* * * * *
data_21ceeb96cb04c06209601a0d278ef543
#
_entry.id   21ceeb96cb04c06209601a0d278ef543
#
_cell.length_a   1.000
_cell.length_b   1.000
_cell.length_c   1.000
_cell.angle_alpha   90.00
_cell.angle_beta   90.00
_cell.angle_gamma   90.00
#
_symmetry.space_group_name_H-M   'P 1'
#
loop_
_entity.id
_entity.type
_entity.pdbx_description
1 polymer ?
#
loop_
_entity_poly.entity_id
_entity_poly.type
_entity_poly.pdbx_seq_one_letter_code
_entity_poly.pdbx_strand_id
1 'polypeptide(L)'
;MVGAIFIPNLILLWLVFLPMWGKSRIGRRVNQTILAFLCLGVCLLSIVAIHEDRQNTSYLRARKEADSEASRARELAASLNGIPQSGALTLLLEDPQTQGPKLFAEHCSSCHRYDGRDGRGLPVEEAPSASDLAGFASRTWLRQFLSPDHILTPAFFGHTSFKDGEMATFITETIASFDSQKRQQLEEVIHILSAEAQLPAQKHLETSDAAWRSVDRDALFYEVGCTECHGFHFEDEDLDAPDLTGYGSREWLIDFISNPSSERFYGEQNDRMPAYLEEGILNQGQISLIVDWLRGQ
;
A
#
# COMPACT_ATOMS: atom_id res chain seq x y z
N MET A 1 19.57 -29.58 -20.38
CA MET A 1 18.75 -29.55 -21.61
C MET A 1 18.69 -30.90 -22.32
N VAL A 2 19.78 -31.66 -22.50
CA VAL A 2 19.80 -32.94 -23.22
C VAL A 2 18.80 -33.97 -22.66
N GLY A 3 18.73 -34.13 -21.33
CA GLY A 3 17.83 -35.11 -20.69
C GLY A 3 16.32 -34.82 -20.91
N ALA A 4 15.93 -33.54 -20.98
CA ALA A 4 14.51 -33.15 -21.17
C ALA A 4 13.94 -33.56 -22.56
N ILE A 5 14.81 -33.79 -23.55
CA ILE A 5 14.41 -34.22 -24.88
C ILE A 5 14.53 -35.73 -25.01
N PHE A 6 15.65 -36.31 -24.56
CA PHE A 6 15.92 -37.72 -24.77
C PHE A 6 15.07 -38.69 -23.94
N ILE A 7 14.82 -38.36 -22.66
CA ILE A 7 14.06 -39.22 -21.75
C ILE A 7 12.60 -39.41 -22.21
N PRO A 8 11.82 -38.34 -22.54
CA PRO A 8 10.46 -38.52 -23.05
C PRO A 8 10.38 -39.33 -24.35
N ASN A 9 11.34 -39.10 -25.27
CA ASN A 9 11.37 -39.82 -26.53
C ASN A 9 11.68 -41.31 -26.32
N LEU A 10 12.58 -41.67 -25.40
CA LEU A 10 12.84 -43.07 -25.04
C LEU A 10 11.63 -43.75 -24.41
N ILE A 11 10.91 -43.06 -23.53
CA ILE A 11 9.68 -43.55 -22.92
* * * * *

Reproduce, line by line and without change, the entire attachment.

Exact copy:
data_21ceeb96cb04c06209601a0d278ef543
#
_entry.id   21ceeb96cb04c06209601a0d278ef543
#
_cell.length_a   1.000
_cell.length_b   1.000
_cell.length_c   1.000
_cell.angle_alpha   90.00
_cell.angle_beta   90.00
_cell.angle_gamma   90.00
#
_symmetry.space_group_name_H-M   'P 1'
#
loop_
_entity.id
_entity.type
_entity.pdbx_description
1 polymer ?
#
loop_
_entity_poly.entity_id
_entity_poly.type
_entity_poly.pdbx_seq_one_letter_code
_entity_poly.pdbx_strand_id
1 'polypeptide(L)'
;MVGAIFIPNLILLWLVFLPMWGKSRIGRRVNQTILAFLCLGVCLLSIVAIHEDRQNTSYLRARKEADSEASRARELAASLNGIPQSGALTLLLEDPQTQGPKLFAEHCSSCHRYDGRDGRGLPVEEAPSASDLAGFASRTWLRQFLSPDHILTPAFFGHTSFKDGEMATFITETIASFDSQKRQQLEEVIHILSAEAQLPAQKHLETSDAAWRSVDRDALFYEVGCTECHGFHFEDEDLDAPDLTGYGSREWLIDFISNPSSERFYGEQNDRMPAYLEEGILNQGQISLIVDWLRGQ
;
A
#
# COMPACT_ATOMS: atom_id res chain seq x y z
N MET A 1 19.57 -29.58 -20.38
CA MET A 1 18.75 -29.55 -21.61
C MET A 1 18.69 -30.90 -22.32
N VAL A 2 19.78 -31.66 -22.50
CA VAL A 2 19.80 -32.94 -23.22
C VAL A 2 18.80 -33.97 -22.66
N GLY A 3 18.73 -34.13 -21.33
CA GLY A 3 17.83 -35.11 -20.69
C GLY A 3 16.32 -34.82 -20.91
N ALA A 4 15.93 -33.54 -20.98
CA ALA A 4 14.51 -33.15 -21.17
C ALA A 4 13.94 -33.56 -22.56
N ILE A 5 14.81 -33.79 -23.55
CA ILE A 5 14.41 -34.22 -24.88
C ILE A 5 14.53 -35.73 -25.01
N PHE A 6 15.65 -36.31 -24.56
CA PHE A 6 15.92 -37.72 -24.77
C PHE A 6 15.07 -38.69 -23.94
N ILE A 7 14.82 -38.36 -22.66
CA ILE A 7 14.06 -39.22 -21.75
C ILE A 7 12.60 -39.41 -22.21
N PRO A 8 11.82 -38.34 -22.54
CA PRO A 8 10.46 -38.52 -23.05
C PRO A 8 10.38 -39.33 -24.35
N ASN A 9 11.34 -39.10 -25.27
CA ASN A 9 11.37 -39.82 -26.53
C ASN A 9 11.68 -41.31 -26.32
N LEU A 10 12.58 -41.67 -25.40
CA LEU A 10 12.84 -43.07 -25.04
C LEU A 10 11.63 -43.75 -24.41
N ILE A 11 10.91 -43.06 -23.53
CA ILE A 11 9.68 -43.55 -22.92